The Problem

More carbon is being released than stored.

Since the industrial revolution, the way that we produce food and clothing has been damaging our ecosystem — and contributing up to a third of global carbon emissions.

Deep-tilling and the use of harmful chemicals has turned our soil into useless dirt. To make matters worse, massive areas of land around the world have become barren. And these lands can no longer absorb carbon from our atmosphere.

Conventional agriculture


Regenerative agriculture


The Solution

We can re-introduce a form of agriculture that supports healthy soil.

By implementing regenerative agriculture practices, we can rebuild healthy soil, draw more carbon down from the atmosphere — and turn climate change around.


Cover crops increase biodiversity by attracting pollinators such as birds, bees and butterflies.


Cover crop root structures also enable better water management during periods of flooding or drought.

Initiative 1

Plant Cover Crops

Protecting the soil by planting cover crops increases organic matter in the soil and enables better water management. When the soil is healthy, more carbon can be drawn down from the atmosphere.


By not deep-tilling, millions of important microbiomes and insects in the soil can be protected.

Initiative 2

No Deep Tilling

Deep tilling disturbs soil structure and microbial growth. Over time, this can completely destroy soil quality, which results in fewer amounts of carbon being drawn down from the atmosphere.


Composting also reduces the need for synthetic fertilizers and reduces the amount of food scraps going to landfill.

Initiative 3

Develop Compost Systems

Increasing the population, diversity and protection of microbiomes in the soil can also be achieved by developing smart compost systems, resulting in better soil health and carbon drawdown from the atmosphere.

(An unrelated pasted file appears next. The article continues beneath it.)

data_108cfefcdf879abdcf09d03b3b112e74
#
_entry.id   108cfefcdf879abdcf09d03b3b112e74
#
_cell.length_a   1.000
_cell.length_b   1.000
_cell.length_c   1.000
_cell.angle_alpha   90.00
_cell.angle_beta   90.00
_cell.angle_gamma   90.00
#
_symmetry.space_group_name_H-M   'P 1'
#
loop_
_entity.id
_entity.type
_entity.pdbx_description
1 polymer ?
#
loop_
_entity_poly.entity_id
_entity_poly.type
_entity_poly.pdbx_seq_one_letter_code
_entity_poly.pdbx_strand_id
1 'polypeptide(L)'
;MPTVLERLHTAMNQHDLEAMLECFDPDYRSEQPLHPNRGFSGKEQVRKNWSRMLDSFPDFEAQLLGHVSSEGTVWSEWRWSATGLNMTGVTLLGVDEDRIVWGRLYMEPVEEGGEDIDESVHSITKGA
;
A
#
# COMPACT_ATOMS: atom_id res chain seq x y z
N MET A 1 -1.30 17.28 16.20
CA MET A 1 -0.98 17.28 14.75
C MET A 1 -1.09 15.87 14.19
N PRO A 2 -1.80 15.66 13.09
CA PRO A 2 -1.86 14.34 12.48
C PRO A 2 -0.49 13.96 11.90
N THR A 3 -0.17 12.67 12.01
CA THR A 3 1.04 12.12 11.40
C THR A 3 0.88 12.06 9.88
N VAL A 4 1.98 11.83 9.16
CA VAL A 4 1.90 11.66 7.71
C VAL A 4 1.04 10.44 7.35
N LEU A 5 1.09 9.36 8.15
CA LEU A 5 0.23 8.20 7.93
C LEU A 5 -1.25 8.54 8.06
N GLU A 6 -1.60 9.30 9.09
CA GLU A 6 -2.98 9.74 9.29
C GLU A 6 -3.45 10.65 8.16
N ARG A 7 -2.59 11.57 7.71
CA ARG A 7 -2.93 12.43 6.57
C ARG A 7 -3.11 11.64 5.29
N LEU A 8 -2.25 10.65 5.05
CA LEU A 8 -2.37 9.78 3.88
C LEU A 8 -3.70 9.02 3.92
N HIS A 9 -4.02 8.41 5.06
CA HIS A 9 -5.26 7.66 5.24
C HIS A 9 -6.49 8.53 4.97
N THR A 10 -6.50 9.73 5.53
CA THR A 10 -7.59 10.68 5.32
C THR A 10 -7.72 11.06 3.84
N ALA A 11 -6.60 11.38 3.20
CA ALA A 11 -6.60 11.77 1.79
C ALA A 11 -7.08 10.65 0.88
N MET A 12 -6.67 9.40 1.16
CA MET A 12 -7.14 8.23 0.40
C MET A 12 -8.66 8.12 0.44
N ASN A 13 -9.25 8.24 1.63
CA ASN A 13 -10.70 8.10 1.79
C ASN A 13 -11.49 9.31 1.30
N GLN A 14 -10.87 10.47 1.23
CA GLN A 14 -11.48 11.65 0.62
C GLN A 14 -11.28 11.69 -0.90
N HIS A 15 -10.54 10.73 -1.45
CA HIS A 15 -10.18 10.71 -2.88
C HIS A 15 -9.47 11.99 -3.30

As perennials don't need to be replanted every year, this reduces disruption to the soil.


The deep roots of perennial plants can drawdown more carbon from our atmosphere.

Initiative 4

Plant Perennials

By planting perennials, otherwise known as plants that won't be harvested annually, the roots will have a chance to establish themselves, microbial activity in the soil will increase, and this will result in better carbon drawdown.


Pests like the Cotton Bollworm can cause devastation to cotton crops. By integrating pesticide management that doesn't rely on synthetic pesticides, this can create a healthier environment for soil and people, too.

Initiative 5

Integrated Pest Management Systems

Eliminating or reducing the use of pesticides can be done by integrating other forms of pest management systems, enabling better soil health.

It's not too late to change the way we do agriculture.

But we need to start right now.

Our Goal

Convert 30,000m² of land from conventional cotton farming into regenerative cotton farming.

Together we can start supporting farmers wanting to make the switch to regenerative cotton farming, capture carbon from our atmosphere — and move towards a better way of doing things.

Together — we raised enough to convert 62,500m² of conventional cotton field into regenerative cotton field.

We doubled our goal of 30,000m²
by converting:


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A Q&A on
Regenerative Cotton

We spoke to Gökce from WWF-Turkey to discuss some of the challenges with conventional cotton farming in the Büyük Menderes Basin, and the benefits of switching to regenerative agriculture.

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